WASHINGTON — The Navy has been lax in screening some of its civilian contractors who work at its bases and has provided routine access to 52 convicted felons, according to a Pentagon inspector general report that was released Tuesday, a day after a mass shooting at Washington's Navy Yard.
In many cases background checks were only cursory and other times temporary badges were provided without any checks, according to the report.
The Navy, however, said the reports findings were not relevant to the shooting at the Navy Yard, since it did not address the type of access that Aaron Alexis, the man identified as the shooter, had.
"The access control system referred to in the Defense Department's IG report does not apply to the type of access Mr. Alexis had to the Navy Yard," said Rear Adm. John Kirby, chief of information for the Navy. "Therefore, we cannot point to its findings as relevant in preventing his brutal attack."
The Navy said that the inspector general report examines a different type of access than that provided to Aaron Alexis, the man police identified as the shooter at the Navy Yard.
The inspector general report examined base access for vendors and other contractors who do not have the "common access card" but need routine access to a base. The screening was done by contractors,
By contrast, Alexis had a secret clearance and had a valid common access card for the Navy Yard, which is a different process. He worked as a subcontractor.
The inspector general report is focused on "the Navy commercial access control system, which provides for base access privileges of vendors, contractors, suppliers and service providers," the Navy said in a statement.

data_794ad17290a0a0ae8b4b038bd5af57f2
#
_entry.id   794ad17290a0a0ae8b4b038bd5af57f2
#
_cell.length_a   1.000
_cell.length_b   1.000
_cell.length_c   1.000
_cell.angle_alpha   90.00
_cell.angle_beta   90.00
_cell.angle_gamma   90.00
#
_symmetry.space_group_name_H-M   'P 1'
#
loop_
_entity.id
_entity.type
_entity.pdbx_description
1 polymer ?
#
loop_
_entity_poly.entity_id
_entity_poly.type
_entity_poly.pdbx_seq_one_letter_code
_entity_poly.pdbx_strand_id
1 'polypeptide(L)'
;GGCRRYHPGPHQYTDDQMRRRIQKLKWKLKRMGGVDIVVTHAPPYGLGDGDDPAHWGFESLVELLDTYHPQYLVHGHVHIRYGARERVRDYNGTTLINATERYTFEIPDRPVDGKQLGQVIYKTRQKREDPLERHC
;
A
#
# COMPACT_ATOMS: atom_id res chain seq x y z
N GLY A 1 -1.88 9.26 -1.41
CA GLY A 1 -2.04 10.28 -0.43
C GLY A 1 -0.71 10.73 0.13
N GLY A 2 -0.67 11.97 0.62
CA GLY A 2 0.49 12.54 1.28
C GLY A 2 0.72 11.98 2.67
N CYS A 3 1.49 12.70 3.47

"Contractors who need continued enduring access to government facilities and information systems are typically issues common access cards" and are vetted through a different system, according to the statement.
A Navy official who asked not to be identified because she was not authorized to discuss the case publicly said the process for common access cards is more stringent.
Alexis had a history of erratic behavior and scrapes with the law.
The report included comments from Navy officials who disputed some of the recommendations and findings.
Still, the report raises questions about overall security at naval installations. It comes as Defense Secretary Chuck Hagel has ordered a security review at military installations around the world in the wake of the shooting that killed 12 people.
The report said contractors were often given temporary passes without being vetted. In other cases, the company doing the background checks used unreliable or out-of-date databases, the report said. The background checks are often done by private contractors.
One employee was given a base pass in 2009. He failed a renewal check in 2012 when a 2000 felony conviction for cocaine distribution surfaced.
"This contractor employee had unescorted access to a Navy installation for 1,035 days before the felony conviction was identified," the report said.